Gender bias is a distorted view or misconceived perception of characteristics that are not representative of either one of the genders. The preordained expectations of these (usually non-existent) gender specific characteristics are often evident in psychological theories and research. This then produces and reinforces gender stereotypes.
There are two main particular types of gender bias that have been identified as contributing to gender stereotypes. Alpha (?) bias exaggerates or underplays differences of one gender compared with the other e.g. men are aggressive and women are not. Beta (?) bias ignores and minimises differences between men and women. They do this by either ignoring certain aspects of (usually women’s) life experiences or presuming that male findings can be generalised across both genders.
Kohlberg’s (1976) theory of moral development claimed the moral reasoning standards of men where much more sophisticated than women’s, who scored significantly lower than males on his classification. This is an example of ? bias as women are undervalued as they are displayed as being inferior in their moral developed.
Gilligan was the main critique of Kohlberg’s findings. She believed women where not inferior in their skills of moral reasoning but that his criteria where not relevant to women. While men base their moral reasoning on what is just and right, she claimed, women have a different moral voice based on an ethic of care and responsibility. However, this is also an expression of ? bias as differences are accentuated, but women are elevated instead of undervalued.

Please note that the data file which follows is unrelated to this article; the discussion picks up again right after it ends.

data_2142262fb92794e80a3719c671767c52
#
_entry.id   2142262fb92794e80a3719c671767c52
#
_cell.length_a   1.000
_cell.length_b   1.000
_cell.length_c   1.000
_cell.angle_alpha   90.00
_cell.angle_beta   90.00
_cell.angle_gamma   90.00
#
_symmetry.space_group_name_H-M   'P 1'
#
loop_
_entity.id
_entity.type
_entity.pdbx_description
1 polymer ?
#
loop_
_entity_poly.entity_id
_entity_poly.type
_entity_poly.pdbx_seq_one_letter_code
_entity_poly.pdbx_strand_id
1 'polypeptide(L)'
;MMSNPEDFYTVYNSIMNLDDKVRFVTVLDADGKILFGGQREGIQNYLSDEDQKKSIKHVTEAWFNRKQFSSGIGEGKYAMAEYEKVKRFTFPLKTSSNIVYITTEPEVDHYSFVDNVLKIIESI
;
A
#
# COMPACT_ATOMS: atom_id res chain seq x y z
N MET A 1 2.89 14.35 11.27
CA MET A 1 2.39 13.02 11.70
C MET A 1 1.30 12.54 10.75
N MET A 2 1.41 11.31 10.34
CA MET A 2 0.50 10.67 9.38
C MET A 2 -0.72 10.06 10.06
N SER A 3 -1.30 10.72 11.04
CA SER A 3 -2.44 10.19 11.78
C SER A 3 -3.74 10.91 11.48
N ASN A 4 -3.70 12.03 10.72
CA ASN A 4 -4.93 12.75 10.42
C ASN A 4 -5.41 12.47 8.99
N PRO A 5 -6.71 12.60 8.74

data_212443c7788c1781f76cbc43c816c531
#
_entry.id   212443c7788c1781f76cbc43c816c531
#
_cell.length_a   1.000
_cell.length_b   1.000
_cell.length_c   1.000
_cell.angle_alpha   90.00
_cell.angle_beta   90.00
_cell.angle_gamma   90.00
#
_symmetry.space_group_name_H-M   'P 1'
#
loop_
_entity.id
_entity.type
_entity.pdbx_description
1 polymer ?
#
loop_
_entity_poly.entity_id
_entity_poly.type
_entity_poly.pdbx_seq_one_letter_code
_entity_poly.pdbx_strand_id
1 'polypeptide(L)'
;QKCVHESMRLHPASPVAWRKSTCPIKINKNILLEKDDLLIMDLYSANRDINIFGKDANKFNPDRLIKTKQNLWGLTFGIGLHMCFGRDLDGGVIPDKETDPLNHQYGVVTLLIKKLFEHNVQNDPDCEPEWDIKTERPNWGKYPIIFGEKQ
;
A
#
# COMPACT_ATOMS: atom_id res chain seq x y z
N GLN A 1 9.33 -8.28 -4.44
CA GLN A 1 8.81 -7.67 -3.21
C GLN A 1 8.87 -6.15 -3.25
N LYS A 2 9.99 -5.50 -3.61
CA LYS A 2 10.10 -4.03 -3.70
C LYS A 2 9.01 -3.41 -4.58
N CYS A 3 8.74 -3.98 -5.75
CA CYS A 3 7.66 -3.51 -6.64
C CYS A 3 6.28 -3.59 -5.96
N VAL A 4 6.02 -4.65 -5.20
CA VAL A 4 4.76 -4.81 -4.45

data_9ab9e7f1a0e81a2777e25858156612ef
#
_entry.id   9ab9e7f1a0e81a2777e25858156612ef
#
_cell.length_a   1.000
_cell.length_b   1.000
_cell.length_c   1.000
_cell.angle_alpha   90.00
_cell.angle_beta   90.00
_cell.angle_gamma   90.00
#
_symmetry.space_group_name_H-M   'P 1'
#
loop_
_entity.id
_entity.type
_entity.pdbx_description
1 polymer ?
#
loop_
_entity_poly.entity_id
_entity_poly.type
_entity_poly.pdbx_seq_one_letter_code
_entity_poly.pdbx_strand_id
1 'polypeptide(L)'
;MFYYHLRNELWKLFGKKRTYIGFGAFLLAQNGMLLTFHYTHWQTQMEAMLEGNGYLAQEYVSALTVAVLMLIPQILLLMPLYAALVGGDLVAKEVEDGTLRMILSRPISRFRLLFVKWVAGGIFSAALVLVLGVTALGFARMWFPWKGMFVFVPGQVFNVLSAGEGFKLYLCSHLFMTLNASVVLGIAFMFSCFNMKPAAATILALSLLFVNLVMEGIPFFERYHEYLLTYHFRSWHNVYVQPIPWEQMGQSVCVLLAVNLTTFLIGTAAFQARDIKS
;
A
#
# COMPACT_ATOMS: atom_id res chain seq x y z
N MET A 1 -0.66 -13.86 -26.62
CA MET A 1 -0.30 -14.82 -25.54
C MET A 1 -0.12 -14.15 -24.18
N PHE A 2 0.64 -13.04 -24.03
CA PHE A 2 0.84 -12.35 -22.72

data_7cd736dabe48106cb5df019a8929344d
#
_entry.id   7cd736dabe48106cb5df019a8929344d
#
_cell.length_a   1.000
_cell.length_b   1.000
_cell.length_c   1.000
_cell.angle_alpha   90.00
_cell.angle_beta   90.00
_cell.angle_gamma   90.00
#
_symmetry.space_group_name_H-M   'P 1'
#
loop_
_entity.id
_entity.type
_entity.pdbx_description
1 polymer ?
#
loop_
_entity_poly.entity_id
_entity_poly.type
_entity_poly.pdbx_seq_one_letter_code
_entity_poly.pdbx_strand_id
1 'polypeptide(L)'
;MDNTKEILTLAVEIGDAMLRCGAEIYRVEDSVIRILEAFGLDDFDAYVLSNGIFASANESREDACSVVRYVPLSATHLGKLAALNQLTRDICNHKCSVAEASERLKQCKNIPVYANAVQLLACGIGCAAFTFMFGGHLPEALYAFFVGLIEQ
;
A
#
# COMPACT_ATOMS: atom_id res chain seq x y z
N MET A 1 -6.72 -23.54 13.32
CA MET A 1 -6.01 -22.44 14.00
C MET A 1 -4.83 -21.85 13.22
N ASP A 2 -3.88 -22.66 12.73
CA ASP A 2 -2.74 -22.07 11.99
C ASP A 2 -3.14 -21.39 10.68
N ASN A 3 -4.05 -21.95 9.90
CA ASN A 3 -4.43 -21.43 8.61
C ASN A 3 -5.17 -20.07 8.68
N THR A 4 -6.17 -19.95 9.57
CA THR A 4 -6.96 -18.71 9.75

Freud’s psychoanalytic theory stated that the way in which young males identify with their father causes the development of a strong super-ego and high moral standards. Girls do not experience such an intense relationship with their father and consequently do not develop a strong super-ego. Women therefore have impaired moral reasoning skills that are inferior to men’s.
Freud’s theory is an example of androcentric bias as it is wholly male orientated. This theory was strongly criticised by Friedan (1965) for its sexism. She claimed that the sexism expressed was culture-bound. By this it was meant that Freud was constrained to write from the perspective of his own culture, believing women to be inferior to men.
Research has now shown that gender stereotypes are unfounded and totally misleading. Maccoby and Jacklin analysed 1500 different previously completed studies and found the only variants to be verbal ability (girls exceeding), visio-spatial ability and aggressiveness (boys exceeding in both). They concluded that gender stereotypes were cultural myths and perpetuated by our expectations.
Worrel and Remer (1992) constructed various points to consider when planning a research study as ways towards the elimination of future bias (specifically gender bias). They believed the key to this was reflexivity (and flexibility). All aspects of the proposed study should be considered from different points of view (e.g. women are not suited to lab experiments). They believed this would ensure fairness to both genders. So, steps are being made with the aim to reduce the amount of gender bias present in research. However, it will take considerably more to annul gender stereotypes entirely.